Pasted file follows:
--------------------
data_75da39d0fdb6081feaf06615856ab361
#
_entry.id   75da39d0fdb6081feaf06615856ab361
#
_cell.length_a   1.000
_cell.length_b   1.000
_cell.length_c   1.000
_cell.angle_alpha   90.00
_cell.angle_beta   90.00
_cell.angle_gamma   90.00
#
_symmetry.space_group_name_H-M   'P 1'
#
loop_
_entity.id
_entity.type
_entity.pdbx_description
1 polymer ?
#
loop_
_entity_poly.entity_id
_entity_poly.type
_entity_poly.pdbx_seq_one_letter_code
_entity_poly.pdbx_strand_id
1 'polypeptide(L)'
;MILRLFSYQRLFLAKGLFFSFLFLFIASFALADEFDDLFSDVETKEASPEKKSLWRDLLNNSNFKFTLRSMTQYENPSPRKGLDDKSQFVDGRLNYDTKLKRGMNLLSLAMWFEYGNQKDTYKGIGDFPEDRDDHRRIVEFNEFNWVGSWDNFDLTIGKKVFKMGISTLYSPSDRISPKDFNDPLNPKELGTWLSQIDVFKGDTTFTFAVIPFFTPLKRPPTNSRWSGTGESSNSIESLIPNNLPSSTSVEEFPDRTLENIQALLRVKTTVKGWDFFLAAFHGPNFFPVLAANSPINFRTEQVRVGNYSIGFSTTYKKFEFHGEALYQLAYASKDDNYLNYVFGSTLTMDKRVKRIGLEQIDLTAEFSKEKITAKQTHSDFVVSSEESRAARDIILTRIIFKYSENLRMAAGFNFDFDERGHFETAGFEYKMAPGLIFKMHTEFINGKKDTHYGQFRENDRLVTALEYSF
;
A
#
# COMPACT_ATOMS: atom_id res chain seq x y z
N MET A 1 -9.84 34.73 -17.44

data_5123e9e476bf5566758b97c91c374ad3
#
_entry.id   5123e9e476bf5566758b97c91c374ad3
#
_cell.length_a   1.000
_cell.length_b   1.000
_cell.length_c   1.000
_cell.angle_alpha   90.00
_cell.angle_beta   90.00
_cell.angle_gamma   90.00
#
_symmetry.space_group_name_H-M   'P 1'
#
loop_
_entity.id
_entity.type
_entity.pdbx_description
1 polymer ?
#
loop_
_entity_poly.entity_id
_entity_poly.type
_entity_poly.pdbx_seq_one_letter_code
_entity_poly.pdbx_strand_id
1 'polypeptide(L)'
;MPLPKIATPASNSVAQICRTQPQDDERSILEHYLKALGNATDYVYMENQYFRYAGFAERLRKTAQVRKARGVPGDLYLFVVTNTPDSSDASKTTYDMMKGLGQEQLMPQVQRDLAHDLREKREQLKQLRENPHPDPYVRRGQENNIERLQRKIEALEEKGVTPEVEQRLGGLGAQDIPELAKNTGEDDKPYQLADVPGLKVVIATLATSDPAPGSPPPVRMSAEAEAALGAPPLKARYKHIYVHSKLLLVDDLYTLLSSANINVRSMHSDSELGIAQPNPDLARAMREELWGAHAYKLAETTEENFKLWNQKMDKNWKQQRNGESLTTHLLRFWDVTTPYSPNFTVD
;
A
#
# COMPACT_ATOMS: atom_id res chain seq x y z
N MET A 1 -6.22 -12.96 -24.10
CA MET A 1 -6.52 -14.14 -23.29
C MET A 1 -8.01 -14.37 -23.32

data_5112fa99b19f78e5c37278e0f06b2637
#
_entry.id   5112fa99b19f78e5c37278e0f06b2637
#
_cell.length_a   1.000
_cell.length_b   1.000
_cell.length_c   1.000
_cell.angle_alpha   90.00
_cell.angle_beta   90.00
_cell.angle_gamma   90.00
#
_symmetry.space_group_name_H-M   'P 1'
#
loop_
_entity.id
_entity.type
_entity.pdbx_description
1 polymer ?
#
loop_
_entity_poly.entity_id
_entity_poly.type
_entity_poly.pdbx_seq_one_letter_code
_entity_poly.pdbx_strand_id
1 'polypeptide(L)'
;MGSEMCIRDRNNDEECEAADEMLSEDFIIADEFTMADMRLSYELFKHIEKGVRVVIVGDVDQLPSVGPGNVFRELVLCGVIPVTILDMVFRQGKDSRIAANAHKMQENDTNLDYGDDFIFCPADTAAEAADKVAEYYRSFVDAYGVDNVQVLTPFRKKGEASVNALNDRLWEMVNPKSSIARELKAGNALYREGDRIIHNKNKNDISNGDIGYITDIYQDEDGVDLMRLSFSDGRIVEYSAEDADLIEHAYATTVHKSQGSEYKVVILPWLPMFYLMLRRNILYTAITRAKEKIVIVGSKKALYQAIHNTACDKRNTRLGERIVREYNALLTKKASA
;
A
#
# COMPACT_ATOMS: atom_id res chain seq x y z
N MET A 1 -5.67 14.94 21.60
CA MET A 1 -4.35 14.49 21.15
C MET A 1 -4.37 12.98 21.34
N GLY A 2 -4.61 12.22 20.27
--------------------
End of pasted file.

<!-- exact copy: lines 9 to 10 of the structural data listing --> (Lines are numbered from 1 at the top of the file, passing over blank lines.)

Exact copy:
_cell.angle_beta   90.00
_cell.angle_gamma   90.00